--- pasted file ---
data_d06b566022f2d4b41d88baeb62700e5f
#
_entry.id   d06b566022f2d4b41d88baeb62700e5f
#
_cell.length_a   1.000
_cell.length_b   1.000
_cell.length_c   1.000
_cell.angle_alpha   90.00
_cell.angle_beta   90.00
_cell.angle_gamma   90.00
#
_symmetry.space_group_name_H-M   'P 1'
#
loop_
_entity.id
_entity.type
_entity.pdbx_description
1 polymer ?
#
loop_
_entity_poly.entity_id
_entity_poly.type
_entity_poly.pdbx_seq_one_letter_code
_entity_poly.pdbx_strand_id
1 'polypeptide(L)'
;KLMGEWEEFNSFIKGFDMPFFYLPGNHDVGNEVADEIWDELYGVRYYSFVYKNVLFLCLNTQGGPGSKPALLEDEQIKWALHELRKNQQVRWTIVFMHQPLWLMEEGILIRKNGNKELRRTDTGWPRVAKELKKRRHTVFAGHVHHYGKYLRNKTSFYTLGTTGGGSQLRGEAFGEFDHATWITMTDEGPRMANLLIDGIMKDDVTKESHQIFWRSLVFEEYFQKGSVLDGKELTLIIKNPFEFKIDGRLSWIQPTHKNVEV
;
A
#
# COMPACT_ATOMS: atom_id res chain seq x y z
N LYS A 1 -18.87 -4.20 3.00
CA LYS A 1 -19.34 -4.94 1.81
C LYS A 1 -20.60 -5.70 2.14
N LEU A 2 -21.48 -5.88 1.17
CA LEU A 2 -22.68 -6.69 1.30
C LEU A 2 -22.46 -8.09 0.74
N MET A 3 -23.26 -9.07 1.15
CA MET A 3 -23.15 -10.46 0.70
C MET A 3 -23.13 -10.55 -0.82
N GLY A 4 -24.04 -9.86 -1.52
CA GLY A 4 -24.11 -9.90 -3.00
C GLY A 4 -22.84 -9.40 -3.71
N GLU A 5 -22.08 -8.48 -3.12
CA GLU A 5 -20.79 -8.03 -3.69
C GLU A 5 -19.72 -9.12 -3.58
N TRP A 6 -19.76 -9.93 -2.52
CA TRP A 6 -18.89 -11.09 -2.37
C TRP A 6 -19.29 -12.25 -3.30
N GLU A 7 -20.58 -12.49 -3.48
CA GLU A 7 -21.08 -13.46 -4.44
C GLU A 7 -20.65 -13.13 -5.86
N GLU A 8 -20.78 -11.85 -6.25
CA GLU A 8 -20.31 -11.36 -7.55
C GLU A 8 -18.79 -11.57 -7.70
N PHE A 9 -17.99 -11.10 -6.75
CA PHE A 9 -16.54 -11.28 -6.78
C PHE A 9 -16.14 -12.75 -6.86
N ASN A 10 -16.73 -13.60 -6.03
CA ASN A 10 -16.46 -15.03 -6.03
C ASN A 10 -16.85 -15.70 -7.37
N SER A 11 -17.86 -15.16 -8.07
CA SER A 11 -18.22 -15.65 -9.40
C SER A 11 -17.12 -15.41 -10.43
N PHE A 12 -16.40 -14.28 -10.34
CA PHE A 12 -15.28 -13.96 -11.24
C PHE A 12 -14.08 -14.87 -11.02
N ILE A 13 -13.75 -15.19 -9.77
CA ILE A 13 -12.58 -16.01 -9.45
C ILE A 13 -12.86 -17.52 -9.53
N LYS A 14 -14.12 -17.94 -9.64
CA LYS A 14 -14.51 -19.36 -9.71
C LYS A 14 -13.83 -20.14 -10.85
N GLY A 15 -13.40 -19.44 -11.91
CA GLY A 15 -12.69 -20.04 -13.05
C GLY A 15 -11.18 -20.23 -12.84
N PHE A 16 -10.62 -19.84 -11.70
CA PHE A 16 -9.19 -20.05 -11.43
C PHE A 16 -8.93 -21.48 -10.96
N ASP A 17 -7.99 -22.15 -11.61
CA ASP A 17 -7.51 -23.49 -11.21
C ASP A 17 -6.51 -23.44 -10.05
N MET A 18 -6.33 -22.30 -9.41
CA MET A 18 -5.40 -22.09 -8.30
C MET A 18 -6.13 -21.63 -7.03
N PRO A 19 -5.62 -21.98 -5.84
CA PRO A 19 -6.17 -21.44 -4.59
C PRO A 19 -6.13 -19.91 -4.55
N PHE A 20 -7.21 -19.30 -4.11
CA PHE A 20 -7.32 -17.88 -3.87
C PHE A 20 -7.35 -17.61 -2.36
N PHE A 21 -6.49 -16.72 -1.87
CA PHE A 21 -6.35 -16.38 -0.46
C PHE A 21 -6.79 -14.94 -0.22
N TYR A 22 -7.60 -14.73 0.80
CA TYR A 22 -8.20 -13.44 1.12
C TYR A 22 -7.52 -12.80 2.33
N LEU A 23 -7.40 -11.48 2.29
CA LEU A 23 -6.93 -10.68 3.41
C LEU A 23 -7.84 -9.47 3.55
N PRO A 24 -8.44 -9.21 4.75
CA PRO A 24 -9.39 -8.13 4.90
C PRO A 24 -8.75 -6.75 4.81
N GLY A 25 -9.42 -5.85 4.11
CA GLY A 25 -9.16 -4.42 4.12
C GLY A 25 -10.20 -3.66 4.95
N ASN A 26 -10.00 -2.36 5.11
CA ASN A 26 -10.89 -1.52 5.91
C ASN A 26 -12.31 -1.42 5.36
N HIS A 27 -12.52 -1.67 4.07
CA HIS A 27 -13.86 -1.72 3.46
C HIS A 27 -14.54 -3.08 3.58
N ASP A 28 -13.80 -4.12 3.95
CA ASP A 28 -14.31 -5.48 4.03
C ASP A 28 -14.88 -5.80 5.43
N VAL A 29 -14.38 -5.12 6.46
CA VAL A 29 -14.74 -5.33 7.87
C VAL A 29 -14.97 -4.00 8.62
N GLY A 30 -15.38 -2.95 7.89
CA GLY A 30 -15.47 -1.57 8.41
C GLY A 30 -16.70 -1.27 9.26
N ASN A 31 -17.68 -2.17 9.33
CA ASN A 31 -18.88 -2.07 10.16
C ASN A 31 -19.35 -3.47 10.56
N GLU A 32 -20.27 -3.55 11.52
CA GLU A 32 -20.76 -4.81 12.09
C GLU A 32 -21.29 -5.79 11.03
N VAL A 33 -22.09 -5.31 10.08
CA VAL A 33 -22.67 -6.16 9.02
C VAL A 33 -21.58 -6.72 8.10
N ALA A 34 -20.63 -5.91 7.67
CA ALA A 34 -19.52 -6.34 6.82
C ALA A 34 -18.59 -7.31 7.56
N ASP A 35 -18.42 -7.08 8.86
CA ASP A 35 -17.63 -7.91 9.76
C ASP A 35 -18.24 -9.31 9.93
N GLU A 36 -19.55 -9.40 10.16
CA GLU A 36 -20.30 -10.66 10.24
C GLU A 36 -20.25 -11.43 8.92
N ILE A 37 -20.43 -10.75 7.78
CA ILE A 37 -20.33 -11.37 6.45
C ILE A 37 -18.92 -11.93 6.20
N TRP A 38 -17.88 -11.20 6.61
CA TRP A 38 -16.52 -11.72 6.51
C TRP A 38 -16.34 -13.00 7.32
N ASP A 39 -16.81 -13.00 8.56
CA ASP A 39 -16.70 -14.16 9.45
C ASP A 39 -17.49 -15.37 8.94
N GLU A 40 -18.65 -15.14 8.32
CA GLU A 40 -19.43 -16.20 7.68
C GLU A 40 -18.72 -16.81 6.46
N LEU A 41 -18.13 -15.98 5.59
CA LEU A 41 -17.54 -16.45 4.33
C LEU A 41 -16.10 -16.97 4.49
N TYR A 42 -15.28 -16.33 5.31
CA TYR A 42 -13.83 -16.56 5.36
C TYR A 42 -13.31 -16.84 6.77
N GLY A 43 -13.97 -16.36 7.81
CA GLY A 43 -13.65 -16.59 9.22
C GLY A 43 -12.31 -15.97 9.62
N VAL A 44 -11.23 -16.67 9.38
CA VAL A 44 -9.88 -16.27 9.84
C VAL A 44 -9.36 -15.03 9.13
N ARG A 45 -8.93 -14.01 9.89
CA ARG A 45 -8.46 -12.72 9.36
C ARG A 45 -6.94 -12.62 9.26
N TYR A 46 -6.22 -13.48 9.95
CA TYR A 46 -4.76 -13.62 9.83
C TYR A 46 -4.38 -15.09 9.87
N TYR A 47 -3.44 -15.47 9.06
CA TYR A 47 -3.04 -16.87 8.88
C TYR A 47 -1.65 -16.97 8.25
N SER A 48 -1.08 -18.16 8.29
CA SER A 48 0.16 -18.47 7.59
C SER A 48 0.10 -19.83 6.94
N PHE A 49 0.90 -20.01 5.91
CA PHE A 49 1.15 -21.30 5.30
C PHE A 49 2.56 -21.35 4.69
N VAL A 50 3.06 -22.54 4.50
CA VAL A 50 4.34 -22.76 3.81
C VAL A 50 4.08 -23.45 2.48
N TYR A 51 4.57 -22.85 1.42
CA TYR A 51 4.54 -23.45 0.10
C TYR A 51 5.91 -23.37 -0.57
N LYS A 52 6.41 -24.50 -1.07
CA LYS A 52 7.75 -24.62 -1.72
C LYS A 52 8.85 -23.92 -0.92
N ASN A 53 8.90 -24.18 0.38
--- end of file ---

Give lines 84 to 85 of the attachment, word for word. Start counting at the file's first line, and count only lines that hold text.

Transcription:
C MET A 18 -6.13 -21.63 -7.03
N PRO A 19 -5.62 -21.98 -5.84